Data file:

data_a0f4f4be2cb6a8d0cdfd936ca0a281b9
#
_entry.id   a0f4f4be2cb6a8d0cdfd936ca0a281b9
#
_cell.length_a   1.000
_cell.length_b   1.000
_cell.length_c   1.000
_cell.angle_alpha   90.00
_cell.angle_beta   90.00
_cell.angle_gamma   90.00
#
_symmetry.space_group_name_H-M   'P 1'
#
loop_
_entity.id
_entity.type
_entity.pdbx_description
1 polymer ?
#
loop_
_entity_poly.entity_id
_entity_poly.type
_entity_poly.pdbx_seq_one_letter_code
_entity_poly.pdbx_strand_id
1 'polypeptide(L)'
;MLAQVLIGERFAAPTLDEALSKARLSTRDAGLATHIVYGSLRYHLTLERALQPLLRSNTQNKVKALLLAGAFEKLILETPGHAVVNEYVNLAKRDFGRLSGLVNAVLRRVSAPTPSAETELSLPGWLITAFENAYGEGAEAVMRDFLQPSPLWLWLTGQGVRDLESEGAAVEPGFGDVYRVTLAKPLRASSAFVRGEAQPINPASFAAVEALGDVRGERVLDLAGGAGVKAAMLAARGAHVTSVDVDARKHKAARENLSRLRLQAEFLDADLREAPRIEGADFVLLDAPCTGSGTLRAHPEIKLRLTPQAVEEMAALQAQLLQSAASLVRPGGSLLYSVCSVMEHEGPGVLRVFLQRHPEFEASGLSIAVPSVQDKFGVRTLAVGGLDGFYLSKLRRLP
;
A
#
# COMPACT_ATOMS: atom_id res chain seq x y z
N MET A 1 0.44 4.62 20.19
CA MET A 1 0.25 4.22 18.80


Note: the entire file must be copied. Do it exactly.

data_a0f4f4be2cb6a8d0cdfd936ca0a281b9
#
_entry.id   a0f4f4be2cb6a8d0cdfd936ca0a281b9
#
_cell.length_a   1.000
_cell.length_b   1.000
_cell.length_c   1.000
_cell.angle_alpha   90.00
_cell.angle_beta   90.00
_cell.angle_gamma   90.00
#
_symmetry.space_group_name_H-M   'P 1'
#
loop_
_entity.id
_entity.type
_entity.pdbx_description
1 polymer ?
#
loop_
_entity_poly.entity_id
_entity_poly.type
_entity_poly.pdbx_seq_one_letter_code
_entity_poly.pdbx_strand_id
1 'polypeptide(L)'
;MLAQVLIGERFAAPTLDEALSKARLSTRDAGLATHIVYGSLRYHLTLERALQPLLRSNTQNKVKALLLAGAFEKLILETPGHAVVNEYVNLAKRDFGRLSGLVNAVLRRVSAPTPSAETELSLPGWLITAFENAYGEGAEAVMRDFLQPSPLWLWLTGQGVRDLESEGAAVEPGFGDVYRVTLAKPLRASSAFVRGEAQPINPASFAAVEALGDVRGERVLDLAGGAGVKAAMLAARGAHVTSVDVDARKHKAARENLSRLRLQAEFLDADLREAPRIEGADFVLLDAPCTGSGTLRAHPEIKLRLTPQAVEEMAALQAQLLQSAASLVRPGGSLLYSVCSVMEHEGPGVLRVFLQRHPEFEASGLSIAVPSVQDKFGVRTLAVGGLDGFYLSKLRRLP
;
A
#
# COMPACT_ATOMS: atom_id res chain seq x y z
N MET A 1 0.44 4.62 20.19
CA MET A 1 0.25 4.22 18.80